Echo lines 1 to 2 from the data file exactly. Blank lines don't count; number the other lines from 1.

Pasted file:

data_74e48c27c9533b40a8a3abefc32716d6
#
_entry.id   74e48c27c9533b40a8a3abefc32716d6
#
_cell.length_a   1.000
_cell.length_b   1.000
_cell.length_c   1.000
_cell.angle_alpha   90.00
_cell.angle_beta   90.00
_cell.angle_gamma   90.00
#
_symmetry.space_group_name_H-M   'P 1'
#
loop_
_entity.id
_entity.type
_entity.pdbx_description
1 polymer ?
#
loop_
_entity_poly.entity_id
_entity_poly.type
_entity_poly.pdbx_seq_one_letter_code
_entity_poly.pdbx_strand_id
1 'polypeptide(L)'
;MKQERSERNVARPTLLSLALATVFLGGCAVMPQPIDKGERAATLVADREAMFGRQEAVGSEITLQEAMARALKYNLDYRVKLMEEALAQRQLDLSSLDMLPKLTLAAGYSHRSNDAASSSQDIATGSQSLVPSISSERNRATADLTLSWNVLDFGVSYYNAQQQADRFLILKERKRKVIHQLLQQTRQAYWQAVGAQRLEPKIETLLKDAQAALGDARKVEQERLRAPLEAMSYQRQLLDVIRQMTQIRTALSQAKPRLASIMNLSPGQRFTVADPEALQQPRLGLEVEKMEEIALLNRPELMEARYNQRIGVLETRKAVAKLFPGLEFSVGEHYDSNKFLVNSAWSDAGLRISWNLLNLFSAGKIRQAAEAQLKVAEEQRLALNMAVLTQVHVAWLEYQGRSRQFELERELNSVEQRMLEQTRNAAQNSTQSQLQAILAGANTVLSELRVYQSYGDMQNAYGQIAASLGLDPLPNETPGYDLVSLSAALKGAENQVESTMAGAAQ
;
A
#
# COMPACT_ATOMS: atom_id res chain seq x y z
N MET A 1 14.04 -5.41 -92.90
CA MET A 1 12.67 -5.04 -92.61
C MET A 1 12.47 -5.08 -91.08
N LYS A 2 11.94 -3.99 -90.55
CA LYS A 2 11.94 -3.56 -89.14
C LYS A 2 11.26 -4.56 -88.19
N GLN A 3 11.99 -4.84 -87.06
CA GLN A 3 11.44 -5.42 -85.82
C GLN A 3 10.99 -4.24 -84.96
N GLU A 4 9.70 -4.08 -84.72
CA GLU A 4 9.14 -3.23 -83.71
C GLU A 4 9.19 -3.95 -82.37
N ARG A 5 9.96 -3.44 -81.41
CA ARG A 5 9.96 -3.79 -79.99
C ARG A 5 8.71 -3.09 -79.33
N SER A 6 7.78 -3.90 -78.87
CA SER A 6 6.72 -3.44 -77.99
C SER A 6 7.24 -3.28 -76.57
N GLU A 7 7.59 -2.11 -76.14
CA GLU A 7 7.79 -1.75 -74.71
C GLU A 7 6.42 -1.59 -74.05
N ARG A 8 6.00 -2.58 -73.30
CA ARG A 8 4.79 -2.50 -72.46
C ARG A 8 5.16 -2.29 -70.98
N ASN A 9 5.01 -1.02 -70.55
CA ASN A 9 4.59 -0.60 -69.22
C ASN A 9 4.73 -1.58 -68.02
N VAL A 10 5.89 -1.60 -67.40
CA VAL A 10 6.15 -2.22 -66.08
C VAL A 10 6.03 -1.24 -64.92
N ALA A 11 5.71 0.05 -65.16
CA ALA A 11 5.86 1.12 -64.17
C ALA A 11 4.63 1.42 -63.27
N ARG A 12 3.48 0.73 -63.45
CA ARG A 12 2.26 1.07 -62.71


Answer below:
data_74e48c27c9533b40a8a3abefc32716d6
#